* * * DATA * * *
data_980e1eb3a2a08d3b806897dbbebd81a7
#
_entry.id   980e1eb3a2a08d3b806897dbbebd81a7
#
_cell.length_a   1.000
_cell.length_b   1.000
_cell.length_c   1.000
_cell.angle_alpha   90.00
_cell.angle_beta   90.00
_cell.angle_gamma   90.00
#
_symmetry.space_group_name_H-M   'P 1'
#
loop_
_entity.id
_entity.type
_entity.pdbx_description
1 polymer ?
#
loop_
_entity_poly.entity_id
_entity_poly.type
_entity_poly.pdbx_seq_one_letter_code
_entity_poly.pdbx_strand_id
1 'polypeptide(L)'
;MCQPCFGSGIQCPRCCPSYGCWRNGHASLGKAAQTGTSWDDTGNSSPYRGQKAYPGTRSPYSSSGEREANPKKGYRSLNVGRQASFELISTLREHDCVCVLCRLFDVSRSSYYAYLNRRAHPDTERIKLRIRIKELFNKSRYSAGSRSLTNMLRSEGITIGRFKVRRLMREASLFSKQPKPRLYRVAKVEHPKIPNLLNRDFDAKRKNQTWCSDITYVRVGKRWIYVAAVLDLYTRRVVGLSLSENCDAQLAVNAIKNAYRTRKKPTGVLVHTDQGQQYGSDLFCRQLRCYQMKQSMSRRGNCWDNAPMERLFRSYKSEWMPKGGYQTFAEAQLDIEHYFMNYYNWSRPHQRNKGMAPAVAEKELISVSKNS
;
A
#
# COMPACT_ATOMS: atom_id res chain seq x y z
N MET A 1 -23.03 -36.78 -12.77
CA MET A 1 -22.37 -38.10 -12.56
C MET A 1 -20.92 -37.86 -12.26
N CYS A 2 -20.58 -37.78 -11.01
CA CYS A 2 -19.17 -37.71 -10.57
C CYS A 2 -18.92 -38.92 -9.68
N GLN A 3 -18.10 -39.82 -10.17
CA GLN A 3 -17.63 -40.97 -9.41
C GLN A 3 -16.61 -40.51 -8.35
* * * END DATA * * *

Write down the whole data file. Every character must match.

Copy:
data_980e1eb3a2a08d3b806897dbbebd81a7
#
_entry.id   980e1eb3a2a08d3b806897dbbebd81a7
#
_cell.length_a   1.000
_cell.length_b   1.000
_cell.length_c   1.000
_cell.angle_alpha   90.00
_cell.angle_beta   90.00
_cell.angle_gamma   90.00
#
_symmetry.space_group_name_H-M   'P 1'
#
loop_
_entity.id
_entity.type
_entity.pdbx_description
1 polymer ?
#
loop_
_entity_poly.entity_id
_entity_poly.type
_entity_poly.pdbx_seq_one_letter_code
_entity_poly.pdbx_strand_id
1 'polypeptide(L)'
;MCQPCFGSGIQCPRCCPSYGCWRNGHASLGKAAQTGTSWDDTGNSSPYRGQKAYPGTRSPYSSSGEREANPKKGYRSLNVGRQASFELISTLREHDCVCVLCRLFDVSRSSYYAYLNRRAHPDTERIKLRIRIKELFNKSRYSAGSRSLTNMLRSEGITIGRFKVRRLMREASLFSKQPKPRLYRVAKVEHPKIPNLLNRDFDAKRKNQTWCSDITYVRVGKRWIYVAAVLDLYTRRVVGLSLSENCDAQLAVNAIKNAYRTRKKPTGVLVHTDQGQQYGSDLFCRQLRCYQMKQSMSRRGNCWDNAPMERLFRSYKSEWMPKGGYQTFAEAQLDIEHYFMNYYNWSRPHQRNKGMAPAVAEKELISVSKNS
;
A
#
# COMPACT_ATOMS: atom_id res chain seq x y z
N MET A 1 -23.03 -36.78 -12.77
CA MET A 1 -22.37 -38.10 -12.56
C MET A 1 -20.92 -37.86 -12.26
N CYS A 2 -20.58 -37.78 -11.01
CA CYS A 2 -19.17 -37.71 -10.57
C CYS A 2 -18.92 -38.92 -9.68
N GLN A 3 -18.10 -39.82 -10.17
CA GLN A 3 -17.63 -40.97 -9.41
C GLN A 3 -16.61 -40.51 -8.35